These authors contributed equally to this work.
PI 3-kinase regulation of dopamine uptake
Article first published online: 7 MAY 2002
Journal of Neurochemistry
Volume 81, Issue 4, pages 859–869, May 2002
How to Cite
Carvelli, L., Morón, J. A., Kahlig, K. M., Ferrer, J. V., Sen, N., Lechleiter, J. D., Leeb-Lundberg, L. M. F., Merrill, G., Lafer, E. M., Ballou, L. M., Shippenberg, T. S., Javitch, J. A., Lin, R. Z. and Galli, A. (2002), PI 3-kinase regulation of dopamine uptake. Journal of Neurochemistry, 81: 859–869. doi: 10.1046/j.1471-4159.2002.00892.x
- Issue published online: 7 MAY 2002
- Article first published online: 7 MAY 2002
- Received February 4, 2002; revised manuscript received February 19, 2002; accepted February 19, 2002.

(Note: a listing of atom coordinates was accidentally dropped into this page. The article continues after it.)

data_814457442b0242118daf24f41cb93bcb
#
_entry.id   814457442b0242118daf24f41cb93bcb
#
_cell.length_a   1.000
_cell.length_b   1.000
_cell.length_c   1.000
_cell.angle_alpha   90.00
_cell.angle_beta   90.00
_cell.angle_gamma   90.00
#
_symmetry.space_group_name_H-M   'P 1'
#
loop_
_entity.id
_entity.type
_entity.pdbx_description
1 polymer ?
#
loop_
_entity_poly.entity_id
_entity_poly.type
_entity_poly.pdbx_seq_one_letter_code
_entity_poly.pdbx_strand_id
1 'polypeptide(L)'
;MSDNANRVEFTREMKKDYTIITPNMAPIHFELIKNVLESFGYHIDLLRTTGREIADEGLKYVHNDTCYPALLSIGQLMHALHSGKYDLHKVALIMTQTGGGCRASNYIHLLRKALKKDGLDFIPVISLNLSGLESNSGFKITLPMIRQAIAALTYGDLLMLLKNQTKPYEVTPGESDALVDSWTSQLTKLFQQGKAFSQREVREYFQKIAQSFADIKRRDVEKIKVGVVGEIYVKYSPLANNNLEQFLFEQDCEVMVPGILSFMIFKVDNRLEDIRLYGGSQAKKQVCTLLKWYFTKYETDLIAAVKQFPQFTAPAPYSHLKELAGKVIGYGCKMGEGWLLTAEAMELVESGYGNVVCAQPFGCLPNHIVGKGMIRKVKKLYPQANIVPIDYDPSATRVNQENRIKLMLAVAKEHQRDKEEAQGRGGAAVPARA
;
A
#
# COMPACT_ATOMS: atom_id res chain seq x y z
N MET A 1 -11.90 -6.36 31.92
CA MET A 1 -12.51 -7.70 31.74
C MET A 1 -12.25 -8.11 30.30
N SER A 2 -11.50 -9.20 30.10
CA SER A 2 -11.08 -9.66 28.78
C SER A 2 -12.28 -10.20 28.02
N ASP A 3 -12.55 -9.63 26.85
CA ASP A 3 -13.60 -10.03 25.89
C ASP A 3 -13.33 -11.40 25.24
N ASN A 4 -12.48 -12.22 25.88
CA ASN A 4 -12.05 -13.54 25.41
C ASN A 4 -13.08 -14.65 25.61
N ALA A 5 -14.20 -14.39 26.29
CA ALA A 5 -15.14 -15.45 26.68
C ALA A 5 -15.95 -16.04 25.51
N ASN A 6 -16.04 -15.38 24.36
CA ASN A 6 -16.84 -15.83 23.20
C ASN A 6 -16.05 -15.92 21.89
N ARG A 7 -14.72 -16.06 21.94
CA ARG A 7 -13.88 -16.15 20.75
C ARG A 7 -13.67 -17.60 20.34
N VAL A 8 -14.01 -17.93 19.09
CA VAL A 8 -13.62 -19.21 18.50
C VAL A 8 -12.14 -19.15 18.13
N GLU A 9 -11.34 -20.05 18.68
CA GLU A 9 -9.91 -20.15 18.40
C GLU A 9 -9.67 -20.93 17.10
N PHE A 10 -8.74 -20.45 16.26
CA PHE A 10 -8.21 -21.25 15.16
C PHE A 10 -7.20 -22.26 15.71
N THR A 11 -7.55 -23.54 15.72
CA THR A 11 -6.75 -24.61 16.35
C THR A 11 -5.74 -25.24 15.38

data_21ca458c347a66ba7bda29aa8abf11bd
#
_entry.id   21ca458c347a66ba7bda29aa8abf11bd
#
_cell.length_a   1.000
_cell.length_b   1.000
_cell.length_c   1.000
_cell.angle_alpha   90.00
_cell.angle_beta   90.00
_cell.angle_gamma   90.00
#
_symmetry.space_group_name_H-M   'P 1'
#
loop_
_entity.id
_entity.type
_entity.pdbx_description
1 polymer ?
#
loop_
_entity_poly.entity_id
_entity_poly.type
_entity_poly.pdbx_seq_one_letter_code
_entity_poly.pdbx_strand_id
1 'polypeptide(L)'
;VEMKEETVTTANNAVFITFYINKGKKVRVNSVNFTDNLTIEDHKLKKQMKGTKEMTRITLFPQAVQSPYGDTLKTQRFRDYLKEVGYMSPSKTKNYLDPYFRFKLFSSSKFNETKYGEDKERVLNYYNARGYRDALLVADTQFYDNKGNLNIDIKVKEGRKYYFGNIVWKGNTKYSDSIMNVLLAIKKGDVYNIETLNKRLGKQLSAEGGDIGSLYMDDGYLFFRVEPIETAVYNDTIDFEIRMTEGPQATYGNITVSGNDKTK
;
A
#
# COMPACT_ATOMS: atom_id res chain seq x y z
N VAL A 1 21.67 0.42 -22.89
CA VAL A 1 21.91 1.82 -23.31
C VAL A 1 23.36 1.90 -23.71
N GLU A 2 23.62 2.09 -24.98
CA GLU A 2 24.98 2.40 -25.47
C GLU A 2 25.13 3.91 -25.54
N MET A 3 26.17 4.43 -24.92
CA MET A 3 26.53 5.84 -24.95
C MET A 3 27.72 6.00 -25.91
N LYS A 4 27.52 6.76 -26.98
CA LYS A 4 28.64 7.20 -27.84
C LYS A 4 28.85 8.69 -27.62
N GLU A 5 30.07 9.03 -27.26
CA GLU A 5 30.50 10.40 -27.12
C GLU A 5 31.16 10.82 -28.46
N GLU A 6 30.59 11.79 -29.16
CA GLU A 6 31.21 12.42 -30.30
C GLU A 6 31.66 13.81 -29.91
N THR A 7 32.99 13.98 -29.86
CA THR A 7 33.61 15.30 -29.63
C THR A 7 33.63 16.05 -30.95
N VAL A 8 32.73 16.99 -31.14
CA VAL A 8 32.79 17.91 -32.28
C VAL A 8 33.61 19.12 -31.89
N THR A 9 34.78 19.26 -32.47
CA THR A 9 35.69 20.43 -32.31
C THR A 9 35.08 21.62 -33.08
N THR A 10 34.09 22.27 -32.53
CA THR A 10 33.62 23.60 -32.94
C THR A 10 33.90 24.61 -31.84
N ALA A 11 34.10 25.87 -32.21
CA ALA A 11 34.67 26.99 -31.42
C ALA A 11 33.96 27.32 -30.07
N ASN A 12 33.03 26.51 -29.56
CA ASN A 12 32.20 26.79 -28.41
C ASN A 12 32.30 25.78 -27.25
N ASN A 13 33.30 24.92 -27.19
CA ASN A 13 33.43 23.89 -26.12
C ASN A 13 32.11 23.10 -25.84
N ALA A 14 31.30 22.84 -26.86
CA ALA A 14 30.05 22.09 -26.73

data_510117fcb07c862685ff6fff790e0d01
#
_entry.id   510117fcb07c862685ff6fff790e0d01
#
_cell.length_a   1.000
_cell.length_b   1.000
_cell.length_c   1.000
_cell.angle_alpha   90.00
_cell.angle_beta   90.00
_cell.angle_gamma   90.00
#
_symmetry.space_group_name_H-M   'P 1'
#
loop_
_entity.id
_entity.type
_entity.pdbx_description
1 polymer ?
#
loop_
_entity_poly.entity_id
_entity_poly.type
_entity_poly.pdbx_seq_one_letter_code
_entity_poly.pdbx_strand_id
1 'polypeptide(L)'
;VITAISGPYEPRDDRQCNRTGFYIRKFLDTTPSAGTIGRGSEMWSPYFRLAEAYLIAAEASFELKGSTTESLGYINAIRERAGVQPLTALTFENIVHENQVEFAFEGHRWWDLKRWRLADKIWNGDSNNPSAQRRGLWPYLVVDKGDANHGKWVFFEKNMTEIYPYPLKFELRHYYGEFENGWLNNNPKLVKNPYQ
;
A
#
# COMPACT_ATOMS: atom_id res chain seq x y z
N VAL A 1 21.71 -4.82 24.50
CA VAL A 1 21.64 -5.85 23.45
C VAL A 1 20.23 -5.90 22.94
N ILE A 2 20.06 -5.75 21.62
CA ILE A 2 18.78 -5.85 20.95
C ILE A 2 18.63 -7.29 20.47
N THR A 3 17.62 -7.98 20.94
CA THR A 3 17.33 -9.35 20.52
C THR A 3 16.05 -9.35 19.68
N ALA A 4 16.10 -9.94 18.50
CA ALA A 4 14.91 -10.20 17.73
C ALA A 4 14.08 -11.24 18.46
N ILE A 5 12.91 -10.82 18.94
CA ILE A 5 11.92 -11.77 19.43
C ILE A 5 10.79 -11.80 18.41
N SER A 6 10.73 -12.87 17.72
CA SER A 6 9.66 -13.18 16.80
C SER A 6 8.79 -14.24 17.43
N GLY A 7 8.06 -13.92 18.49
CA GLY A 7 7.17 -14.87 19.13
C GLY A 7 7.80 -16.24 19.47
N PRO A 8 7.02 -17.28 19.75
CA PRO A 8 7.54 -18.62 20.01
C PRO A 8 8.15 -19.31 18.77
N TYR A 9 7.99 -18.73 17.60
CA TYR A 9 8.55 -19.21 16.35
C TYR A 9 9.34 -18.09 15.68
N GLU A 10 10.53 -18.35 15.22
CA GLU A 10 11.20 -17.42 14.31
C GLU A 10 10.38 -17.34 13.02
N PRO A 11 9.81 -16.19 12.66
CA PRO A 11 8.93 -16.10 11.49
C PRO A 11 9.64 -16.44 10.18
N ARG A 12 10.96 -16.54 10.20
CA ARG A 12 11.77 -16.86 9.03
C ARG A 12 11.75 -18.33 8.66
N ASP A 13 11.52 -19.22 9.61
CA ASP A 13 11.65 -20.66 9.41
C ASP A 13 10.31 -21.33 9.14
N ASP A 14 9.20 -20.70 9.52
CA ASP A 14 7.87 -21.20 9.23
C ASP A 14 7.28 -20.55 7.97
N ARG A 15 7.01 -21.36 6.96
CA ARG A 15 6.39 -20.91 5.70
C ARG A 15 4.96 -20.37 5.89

The magnitude and duration of dopamine (DA) signaling is defined by the amount of vesicular release, DA receptor sensitivity, and the efficiency of DA clearance, which is largely determined by the DA transporter (DAT). DAT uptake capacity is determined by the number of functional transporters on the cell surface as well as by their turnover rate. Here we show that inhibition of phosphatidylinositol (PI) 3-kinase with LY294002 induces internalization of the human DAT (hDAT), thereby reducing transport capacity. Acute treatment with LY294002 reduced the maximal rate of [3H]DA uptake in rat striatal synaptosomes and in human embryonic kidney (HEK) 293 cells stably expressing the hDAT (hDAT cells). In addition, LY294002 caused a significant redistribution of the hDAT from the plasma membrane to the cytosol. Conversely, insulin, which activates PI 3-kinase, increased [3H]DA uptake and blocked the amphetamine-induced hDAT intracellular accumulation, as did transient expression of constitutively active PI 3-kinase. The LY294002-induced reduction in [3H]DA uptake and hDAT cell surface expression was inhibited by expression of a dominant negative mutant of dynamin I, indicating that dynamin-dependent trafficking can modulate transport capacity. These data implicate DAT trafficking in the hormonal regulation of dopaminergic signaling, and suggest that a state of chronic hypoinsulinemia, such as in diabetes, may alter synaptic DA signaling by reducing the available cell surface DATs.